10 College Football Assistant Coaches Who Should Be Head Coaches

David Luther@@davidrlutherFeatured ColumnistAugust 7, 2012

10 College Football Assistant Coaches Who Should Be Head Coaches

0 of 10

    The all-time great coaches in college football history may come from different walks of life from different parts of the country, but they all have one thing in common: They all had great assistant coaches.

    The complexities of a modern college football program are far too large for any one man to handle. That's where the assistants come in.

    From developing the underclassmen to developing an offensive or defensive scheme to scouting next week's opponent, assistants are the unheralded, the under-appreciated, yet all-too-important lieutenants in the armies of the gridiron.

    Still, most of the great head coaches got their start as unseen assistants, and there's little doubt that the next crop of legends are patiently waiting their turns in the ranks of the assistants.

    So who are they? Here, we'll uncover 10 current college football assistant coaches who are ready to make the jump to the big office and should be head coaches themselves.

James Coley, Florida State

1 of 10

    There aren't a ton of holdovers left at Florida State from the Bowden era, but offensive coordinator James Coley is one of them.

    Coley served as tight ends coach, recruitment coordinator and offensive coordinator under Bobby Bowden from 2007 to 2009, and was retained by Jimbo Fisher when he took over in 2010.

    Since Coley took over as offensive coordinator in 2008, Florida State has posted a record of 35-18. And while wins can't be wholly attributed to the offense, it's pretty plain that Florida State's offensive prowess has had a lot to do with that success.

    With the Seminoles poised to compete for an ACC title in 2012, it may be only a matter of time before Fisher finds his staff the target of athletic directors around the nation looking for a new head coach.

    And James Coley could be one of the first to leave Tallahassee to take over his own program.

Al Borges, Michigan

2 of 10

    Al Borges, the offensive coordinator under Brady Hoke at Michigan, has a résumé that reads like a listing of top programs.

    Boise State, Oregon and Auburn show up in addition to Michigan, and Borges has found success as an offensive coordinator at all of them.

    Hoke brought Borges from San Diego State when he made the move to Michigan, and it was one of many examples of Hoke's ability to compile a stellar cast of assistant coaches (as his defensive coordinator will also appear later on this list).

    Borges was part of the Michigan Miracle in 2011, turning a struggling program into a BCS contender in just one season.

    Thanks in part of Borges and his offensive scheme implemented at Michigan, the Wolverines finished 2011 with an 11-2 record, which included a Sugar Bowl championship—the program's first BCS invite since 2006.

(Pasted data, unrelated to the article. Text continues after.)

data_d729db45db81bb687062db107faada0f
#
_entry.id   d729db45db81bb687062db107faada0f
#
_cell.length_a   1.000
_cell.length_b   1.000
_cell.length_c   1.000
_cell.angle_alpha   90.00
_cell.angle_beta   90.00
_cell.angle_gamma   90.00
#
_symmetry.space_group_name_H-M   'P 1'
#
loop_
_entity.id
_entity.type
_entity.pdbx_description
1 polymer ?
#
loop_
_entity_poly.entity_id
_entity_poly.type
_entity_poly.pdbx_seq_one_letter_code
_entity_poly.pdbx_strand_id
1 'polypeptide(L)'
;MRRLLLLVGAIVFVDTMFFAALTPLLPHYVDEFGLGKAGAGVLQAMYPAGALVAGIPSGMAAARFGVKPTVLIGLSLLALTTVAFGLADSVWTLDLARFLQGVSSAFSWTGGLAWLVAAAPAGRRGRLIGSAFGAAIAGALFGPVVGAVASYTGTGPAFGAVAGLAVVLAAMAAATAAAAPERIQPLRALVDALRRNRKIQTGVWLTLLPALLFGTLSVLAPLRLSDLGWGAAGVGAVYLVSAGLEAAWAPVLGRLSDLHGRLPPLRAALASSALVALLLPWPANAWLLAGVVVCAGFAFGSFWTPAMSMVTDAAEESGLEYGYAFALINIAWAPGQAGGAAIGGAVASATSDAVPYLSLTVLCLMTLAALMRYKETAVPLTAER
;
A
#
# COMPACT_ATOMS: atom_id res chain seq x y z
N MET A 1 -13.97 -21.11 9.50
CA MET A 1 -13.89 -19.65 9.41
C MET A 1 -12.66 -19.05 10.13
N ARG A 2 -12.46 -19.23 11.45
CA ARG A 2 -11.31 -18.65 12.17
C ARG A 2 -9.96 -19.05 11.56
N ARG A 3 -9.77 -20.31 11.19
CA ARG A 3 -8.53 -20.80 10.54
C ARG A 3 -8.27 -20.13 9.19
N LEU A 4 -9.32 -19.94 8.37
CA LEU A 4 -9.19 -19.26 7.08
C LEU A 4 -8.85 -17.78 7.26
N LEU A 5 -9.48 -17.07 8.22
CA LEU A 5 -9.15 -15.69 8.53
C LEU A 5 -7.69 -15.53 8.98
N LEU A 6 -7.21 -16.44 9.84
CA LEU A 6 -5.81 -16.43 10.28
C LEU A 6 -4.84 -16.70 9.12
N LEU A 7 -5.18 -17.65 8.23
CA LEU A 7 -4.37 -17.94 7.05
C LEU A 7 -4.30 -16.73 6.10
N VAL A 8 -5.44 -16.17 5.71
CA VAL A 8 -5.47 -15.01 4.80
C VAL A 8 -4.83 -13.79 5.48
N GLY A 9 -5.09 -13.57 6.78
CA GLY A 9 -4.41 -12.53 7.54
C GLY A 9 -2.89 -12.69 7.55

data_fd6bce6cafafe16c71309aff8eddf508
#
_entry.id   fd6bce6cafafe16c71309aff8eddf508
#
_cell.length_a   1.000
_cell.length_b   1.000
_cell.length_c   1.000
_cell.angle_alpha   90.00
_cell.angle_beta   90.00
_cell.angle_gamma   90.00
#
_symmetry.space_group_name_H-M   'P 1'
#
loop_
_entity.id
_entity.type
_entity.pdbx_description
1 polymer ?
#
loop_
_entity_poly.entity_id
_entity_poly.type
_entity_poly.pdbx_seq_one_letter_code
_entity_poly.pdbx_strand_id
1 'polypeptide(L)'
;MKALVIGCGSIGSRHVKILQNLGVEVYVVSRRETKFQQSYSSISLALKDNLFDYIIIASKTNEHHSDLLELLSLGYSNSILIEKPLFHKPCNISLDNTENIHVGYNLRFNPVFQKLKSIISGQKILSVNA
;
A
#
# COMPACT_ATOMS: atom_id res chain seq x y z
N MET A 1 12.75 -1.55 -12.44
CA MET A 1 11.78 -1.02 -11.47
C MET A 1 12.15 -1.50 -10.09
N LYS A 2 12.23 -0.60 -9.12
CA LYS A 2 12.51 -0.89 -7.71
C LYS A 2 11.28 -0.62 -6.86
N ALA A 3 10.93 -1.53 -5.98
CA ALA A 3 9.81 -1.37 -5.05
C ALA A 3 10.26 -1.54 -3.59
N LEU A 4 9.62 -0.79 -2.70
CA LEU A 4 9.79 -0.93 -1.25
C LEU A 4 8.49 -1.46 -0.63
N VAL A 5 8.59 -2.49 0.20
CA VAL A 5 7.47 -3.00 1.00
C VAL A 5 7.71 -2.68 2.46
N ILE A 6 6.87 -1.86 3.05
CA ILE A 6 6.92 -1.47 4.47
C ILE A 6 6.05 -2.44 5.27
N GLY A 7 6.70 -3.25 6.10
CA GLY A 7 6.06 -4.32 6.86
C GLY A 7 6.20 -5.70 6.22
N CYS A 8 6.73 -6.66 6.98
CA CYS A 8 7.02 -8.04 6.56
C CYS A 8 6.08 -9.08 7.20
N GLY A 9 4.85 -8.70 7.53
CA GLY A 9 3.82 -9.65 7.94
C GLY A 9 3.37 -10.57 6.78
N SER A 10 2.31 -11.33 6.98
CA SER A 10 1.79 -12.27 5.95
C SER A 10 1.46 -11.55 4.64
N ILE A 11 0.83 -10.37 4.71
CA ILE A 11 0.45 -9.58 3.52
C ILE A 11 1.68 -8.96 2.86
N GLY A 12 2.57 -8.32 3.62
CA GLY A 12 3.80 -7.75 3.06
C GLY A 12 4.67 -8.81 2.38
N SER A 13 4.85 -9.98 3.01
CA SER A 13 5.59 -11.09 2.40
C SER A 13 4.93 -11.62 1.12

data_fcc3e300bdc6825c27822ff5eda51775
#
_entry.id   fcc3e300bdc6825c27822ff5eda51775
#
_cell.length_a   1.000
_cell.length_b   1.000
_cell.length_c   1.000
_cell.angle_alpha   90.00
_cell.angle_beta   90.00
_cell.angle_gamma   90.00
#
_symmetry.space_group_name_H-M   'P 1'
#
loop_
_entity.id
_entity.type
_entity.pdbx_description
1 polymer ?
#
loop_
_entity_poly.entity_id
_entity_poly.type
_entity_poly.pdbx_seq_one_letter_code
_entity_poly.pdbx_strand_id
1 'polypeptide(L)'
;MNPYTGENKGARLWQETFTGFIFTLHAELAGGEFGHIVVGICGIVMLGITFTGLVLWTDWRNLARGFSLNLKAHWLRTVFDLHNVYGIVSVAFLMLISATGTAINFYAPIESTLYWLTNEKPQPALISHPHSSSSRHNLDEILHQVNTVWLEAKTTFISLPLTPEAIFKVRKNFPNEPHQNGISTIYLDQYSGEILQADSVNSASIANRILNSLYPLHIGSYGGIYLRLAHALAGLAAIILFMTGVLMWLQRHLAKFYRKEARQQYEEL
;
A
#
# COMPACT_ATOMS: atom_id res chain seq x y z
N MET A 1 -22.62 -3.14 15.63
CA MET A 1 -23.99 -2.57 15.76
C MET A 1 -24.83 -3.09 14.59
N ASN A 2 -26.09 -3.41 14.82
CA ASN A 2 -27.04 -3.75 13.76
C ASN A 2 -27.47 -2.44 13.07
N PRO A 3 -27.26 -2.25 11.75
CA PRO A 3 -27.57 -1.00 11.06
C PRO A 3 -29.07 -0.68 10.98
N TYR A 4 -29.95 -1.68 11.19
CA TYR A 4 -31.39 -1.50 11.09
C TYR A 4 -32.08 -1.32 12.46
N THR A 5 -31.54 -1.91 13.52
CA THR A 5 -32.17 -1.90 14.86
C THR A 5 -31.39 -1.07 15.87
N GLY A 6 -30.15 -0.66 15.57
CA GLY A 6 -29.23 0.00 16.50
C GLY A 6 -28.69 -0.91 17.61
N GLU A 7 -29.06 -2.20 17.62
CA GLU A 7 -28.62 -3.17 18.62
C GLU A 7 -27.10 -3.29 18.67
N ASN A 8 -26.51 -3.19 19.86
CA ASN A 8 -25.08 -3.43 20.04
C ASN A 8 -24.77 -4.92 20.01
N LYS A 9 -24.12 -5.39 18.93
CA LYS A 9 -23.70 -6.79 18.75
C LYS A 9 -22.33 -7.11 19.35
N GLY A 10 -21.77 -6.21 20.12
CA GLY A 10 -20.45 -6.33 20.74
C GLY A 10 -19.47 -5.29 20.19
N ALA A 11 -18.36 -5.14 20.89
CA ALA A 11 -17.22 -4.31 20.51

Josh Heupel, Oklahoma

3 of 10

    After spending five seasons as Bob Stoops's quarterbacks coach at Oklahoma, Josh Heupel was promoted in 2011 to co-offensive coordinator, a position shared with Jay Norvell, the wide receivers coach.

    Together, Heupel and Norvell put together one of the nation's top offenses in 2011, as the Sooners finished fifth in the FBS in passing offense and total offense.

    There are few places in the country better to study the art of college football coaching than Norman, Oklahoma, and Heupel has been present for the recruitment and development of some of the nation's top quarterback talent over the past half-decade.

    If he can translate that know-how into a head coaching position, there's little doubt he would be able to have similar success with a team of his own.

Shawn Watson, Louisville

4 of 10

    Louisville offensive coordinator Shawn Watson isn't new to the college coaching game.

    After beginning his playing career at Illinois, Watson transferred to FCS Southern Illinois, where he eventually became a graduate assistant after finishing his playing days.

    Watson then spent time on the staffs of Illinois and Miami University before being named the head coach of his alma mater.

    After three seasons, Watson returned to the ranks of FBS assistants, first with Northwestern before making stops at Colorado and Nebraska before finally landing at Louisville.

    With 30 years of coaching experience under his belt, Watson no doubt has the experience needed to return to the top job.

    Watson took over as offensive coordinator last season after Mike Sanford was demoted, and Watson, the quarterbacks coach, took over as OC.

    Under Watson, Louisville's offensive production rebounded a bit, and the Cardinals captures a share of the 2011 Big East championship with a 5-2 conference mark.

Chuck Martin, Notre Dame

5 of 10

    Chuck Martin is about to take the biggest step in his young coaching career this fall, as he takes over as offensive coordinator for the Fighting Irish under Brian Kelly.

    Martin has long been a protege of sorts for Kelly, as Martin got his first coordinating experience under Kelly at Grand Valley State.

    After beginning as defensive backs coach, Martin was soon promoted to defensive coordinator under Kelly at GVSU, winning a pair of national championships with three straight title game appearances.

    Martin then took over as head coach when Kelly left for Central Michigan, and won a pair of national titles of his own (while also appearing in three title games) before leaving to join Kelly at Notre Dame as, you guessed it, defensive backs coach.

    After two seasons in the defensive backfield, Martin moved to the other side of the ball, taking over as offensive coordinator.

    Martin may have been 74-7 in his six seasons at Grand Valley, but he had a reputation of being a conservative play-caller (as he also served as his own offensive coordinator).

    Kelly and Martin have proven to be a successful duo, and their contrasting offensive styles might complement each other just enough to propel the Notre Dame offense out of that low gear in which it's been stuck.

    Martin will prove he's ready to take on the challenge of his own FBS program, but getting this longtime Kelly follower and Chicago-area Catholic to leave Notre Dame will be pretty tough.

    Still, Martin's résumé is more than enough to earn him a spot on our list of assistant coaches who should have their own programs.

Pat Narduzzi, Michigan State

6 of 10

    The Michigan State Spartans are enjoying a run of success they haven't seen since those glorious national championship days way back towards the middle of the last century.